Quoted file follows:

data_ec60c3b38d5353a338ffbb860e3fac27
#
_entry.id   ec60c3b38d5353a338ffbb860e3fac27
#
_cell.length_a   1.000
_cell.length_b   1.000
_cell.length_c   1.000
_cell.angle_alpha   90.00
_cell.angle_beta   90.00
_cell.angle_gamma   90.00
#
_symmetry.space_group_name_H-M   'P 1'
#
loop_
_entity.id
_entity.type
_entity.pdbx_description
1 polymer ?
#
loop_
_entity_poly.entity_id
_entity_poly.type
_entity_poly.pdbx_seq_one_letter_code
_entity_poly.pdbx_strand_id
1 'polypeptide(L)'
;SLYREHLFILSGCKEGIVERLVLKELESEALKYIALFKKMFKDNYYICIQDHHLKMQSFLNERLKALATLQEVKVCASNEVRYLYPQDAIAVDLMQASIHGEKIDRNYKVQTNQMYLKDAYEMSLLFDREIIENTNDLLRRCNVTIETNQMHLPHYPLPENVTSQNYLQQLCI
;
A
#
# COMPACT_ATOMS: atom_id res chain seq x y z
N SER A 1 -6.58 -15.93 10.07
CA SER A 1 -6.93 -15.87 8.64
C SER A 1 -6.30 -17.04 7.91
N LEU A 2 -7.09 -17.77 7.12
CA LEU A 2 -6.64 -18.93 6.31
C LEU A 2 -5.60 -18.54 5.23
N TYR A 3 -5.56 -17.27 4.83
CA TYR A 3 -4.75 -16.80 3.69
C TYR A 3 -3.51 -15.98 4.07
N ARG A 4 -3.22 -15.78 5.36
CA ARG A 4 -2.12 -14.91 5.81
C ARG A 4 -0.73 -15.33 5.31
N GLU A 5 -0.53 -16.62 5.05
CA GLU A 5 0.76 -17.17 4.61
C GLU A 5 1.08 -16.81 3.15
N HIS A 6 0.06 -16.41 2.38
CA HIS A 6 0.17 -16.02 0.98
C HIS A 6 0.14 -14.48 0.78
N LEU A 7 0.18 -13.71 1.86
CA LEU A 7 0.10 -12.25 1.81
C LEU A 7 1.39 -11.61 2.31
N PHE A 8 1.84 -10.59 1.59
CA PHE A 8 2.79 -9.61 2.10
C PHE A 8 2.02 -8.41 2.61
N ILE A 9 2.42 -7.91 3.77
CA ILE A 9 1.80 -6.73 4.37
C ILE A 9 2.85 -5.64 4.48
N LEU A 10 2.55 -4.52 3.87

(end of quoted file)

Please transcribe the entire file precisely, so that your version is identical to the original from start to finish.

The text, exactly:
data_ec60c3b38d5353a338ffbb860e3fac27
#
_entry.id   ec60c3b38d5353a338ffbb860e3fac27
#
_cell.length_a   1.000
_cell.length_b   1.000
_cell.length_c   1.000
_cell.angle_alpha   90.00
_cell.angle_beta   90.00
_cell.angle_gamma   90.00
#
_symmetry.space_group_name_H-M   'P 1'
#
loop_
_entity.id
_entity.type
_entity.pdbx_description
1 polymer ?
#
loop_
_entity_poly.entity_id
_entity_poly.type
_entity_poly.pdbx_seq_one_letter_code
_entity_poly.pdbx_strand_id
1 'polypeptide(L)'
;SLYREHLFILSGCKEGIVERLVLKELESEALKYIALFKKMFKDNYYICIQDHHLKMQSFLNERLKALATLQEVKVCASNEVRYLYPQDAIAVDLMQASIHGEKIDRNYKVQTNQMYLKDAYEMSLLFDREIIENTNDLLRRCNVTIETNQMHLPHYPLPENVTSQNYLQQLCI
;
A
#
# COMPACT_ATOMS: atom_id res chain seq x y z
N SER A 1 -6.58 -15.93 10.07
CA SER A 1 -6.93 -15.87 8.64
C SER A 1 -6.30 -17.04 7.91
N LEU A 2 -7.09 -17.77 7.12
CA LEU A 2 -6.64 -18.93 6.31
C LEU A 2 -5.60 -18.54 5.23
N TYR A 3 -5.56 -17.27 4.83
CA TYR A 3 -4.75 -16.80 3.69
C TYR A 3 -3.51 -15.98 4.07
N ARG A 4 -3.22 -15.78 5.36
CA ARG A 4 -2.12 -14.91 5.81
C ARG A 4 -0.73 -15.33 5.31
N GLU A 5 -0.53 -16.62 5.05
CA GLU A 5 0.76 -17.17 4.61
C GLU A 5 1.08 -16.81 3.15
N HIS A 6 0.06 -16.41 2.38
CA HIS A 6 0.17 -16.02 0.98
C HIS A 6 0.14 -14.48 0.78
N LEU A 7 0.18 -13.71 1.86
CA LEU A 7 0.10 -12.25 1.81
C LEU A 7 1.39 -11.61 2.31
N PHE A 8 1.84 -10.59 1.59
CA PHE A 8 2.79 -9.61 2.10
C PHE A 8 2.02 -8.41 2.61
N ILE A 9 2.42 -7.91 3.77
CA ILE A 9 1.80 -6.73 4.37
C ILE A 9 2.85 -5.64 4.48
N LEU A 10 2.55 -4.52 3.87